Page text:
While the skillset and work experience of many CFOs overlaps, the slight differences or involvement in things outside of corporate finance can make the difference between average and great leaders. When it comes to Karl Pichler, CFO and executive vice president of Sourceability Global, finance-adjacent experience has given him the ability to climb the ladder to CFO twice in his career.
Being an accounting and finance professor at both Trinity University in San Antonio, Texas, and the University of Bern in Bern, Switzerland, has given him the opportunity to develop leadership skills as a professor while keeping up-to-date on the latest and most relevant information about corporate finance.
As a professor, his reviews by students are flawless. He’s been complimented on his knowledge, authenticity, and practicality, traits that, when brought to a finance leadership position, can also yield excellent results.
At the beginning of the year, Pichler left Trinity University for his current role at Sourceability, a global electronic components distributor. He gave CFO his takes on the current finance and accounting education system, his approach to leadership, and what it’s like stepping back into a CFO role after some time outside the corporate world.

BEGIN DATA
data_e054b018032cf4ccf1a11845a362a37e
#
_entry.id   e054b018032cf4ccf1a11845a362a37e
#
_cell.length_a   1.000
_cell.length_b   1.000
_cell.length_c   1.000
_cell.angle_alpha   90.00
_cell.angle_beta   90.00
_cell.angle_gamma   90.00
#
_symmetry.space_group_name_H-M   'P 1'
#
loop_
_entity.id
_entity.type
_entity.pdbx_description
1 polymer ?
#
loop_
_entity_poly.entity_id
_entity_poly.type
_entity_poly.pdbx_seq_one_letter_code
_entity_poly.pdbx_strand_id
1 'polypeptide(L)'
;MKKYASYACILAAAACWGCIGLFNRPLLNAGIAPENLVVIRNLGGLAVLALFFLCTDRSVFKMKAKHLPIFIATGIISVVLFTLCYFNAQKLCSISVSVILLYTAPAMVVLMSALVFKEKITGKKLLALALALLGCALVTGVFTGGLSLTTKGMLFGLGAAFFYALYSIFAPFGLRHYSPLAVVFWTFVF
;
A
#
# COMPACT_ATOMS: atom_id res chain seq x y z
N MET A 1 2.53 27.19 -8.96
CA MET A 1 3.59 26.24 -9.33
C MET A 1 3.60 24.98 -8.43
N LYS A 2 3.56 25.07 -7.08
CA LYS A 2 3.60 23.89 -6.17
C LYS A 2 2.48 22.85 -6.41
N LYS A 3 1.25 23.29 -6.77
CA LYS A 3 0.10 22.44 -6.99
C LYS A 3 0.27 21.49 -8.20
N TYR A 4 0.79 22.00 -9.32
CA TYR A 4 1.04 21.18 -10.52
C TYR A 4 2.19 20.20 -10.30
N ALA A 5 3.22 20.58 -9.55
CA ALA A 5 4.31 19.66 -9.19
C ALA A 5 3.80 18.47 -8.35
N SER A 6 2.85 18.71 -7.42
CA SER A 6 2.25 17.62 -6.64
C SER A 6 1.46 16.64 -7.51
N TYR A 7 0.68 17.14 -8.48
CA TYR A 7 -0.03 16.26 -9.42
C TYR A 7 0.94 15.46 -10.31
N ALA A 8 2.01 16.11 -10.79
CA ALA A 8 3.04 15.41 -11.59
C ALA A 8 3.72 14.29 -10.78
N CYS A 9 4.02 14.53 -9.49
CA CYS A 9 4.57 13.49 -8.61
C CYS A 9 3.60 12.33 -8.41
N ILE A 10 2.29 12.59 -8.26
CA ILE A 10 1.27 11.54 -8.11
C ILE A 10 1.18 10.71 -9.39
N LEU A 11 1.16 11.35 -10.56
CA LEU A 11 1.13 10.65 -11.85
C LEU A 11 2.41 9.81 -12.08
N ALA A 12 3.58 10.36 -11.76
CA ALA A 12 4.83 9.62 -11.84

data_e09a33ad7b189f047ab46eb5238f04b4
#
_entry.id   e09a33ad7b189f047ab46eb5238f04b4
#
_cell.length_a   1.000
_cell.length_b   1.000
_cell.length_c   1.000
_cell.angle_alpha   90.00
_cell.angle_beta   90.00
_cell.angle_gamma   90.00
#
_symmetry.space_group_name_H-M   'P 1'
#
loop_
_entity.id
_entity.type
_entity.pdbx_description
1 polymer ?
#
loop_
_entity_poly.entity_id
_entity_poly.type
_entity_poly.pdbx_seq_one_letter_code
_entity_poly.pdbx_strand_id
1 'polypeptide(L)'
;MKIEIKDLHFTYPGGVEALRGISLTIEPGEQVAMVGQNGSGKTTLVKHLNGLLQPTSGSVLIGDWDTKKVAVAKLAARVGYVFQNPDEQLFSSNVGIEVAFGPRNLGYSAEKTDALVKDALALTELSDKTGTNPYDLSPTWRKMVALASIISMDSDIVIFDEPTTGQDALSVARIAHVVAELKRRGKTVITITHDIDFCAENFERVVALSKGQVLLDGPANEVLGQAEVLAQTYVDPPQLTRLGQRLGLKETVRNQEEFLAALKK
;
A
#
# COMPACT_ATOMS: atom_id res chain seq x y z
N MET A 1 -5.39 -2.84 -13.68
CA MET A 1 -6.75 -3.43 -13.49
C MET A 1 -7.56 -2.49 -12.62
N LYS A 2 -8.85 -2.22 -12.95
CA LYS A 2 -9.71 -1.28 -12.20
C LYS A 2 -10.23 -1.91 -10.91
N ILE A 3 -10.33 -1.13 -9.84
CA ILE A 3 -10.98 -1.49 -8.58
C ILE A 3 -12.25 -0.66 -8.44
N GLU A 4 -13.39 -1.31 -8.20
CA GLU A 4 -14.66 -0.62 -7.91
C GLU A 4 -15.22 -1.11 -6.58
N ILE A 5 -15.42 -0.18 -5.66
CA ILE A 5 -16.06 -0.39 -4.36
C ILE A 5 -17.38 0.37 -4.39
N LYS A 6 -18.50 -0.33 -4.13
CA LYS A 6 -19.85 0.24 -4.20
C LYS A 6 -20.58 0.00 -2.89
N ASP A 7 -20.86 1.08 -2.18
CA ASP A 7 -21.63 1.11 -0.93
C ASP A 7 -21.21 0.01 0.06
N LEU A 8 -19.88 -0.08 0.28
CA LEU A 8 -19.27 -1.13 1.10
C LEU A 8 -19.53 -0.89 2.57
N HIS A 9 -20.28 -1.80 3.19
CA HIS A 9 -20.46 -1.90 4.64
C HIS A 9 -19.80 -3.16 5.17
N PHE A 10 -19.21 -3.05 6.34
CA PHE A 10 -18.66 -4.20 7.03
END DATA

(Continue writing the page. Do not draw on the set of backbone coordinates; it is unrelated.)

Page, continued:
CFO and executive vice president of Sourceability Global
- First CFO position: 2011
- Notable previous companies:
- Stern Stewart & Co
This interview has been edited for brevity and clarity.
ADAM ZAKI: You recently took a new CFO role. What are the personal challenges you've had or the adjustments you needed to make, and how have you handled them?
PICHLER: I am equally challenged and excited by the distributed nature of Sourceability. For most of my career, I have worked in an office daily with many meetings and personal interactions. Of course, I had teams abroad and worked on the phone and with videoconferencing systems, but a large part was handled near my peers and teams. Currently, my boss is in Florida, most of my team is in Singapore, and we don’t have headquarters. It is the reality of today’s work, and it won’t change back to how it was before, but it is challenging to develop deep relationships that drive strong cultural and business alignment.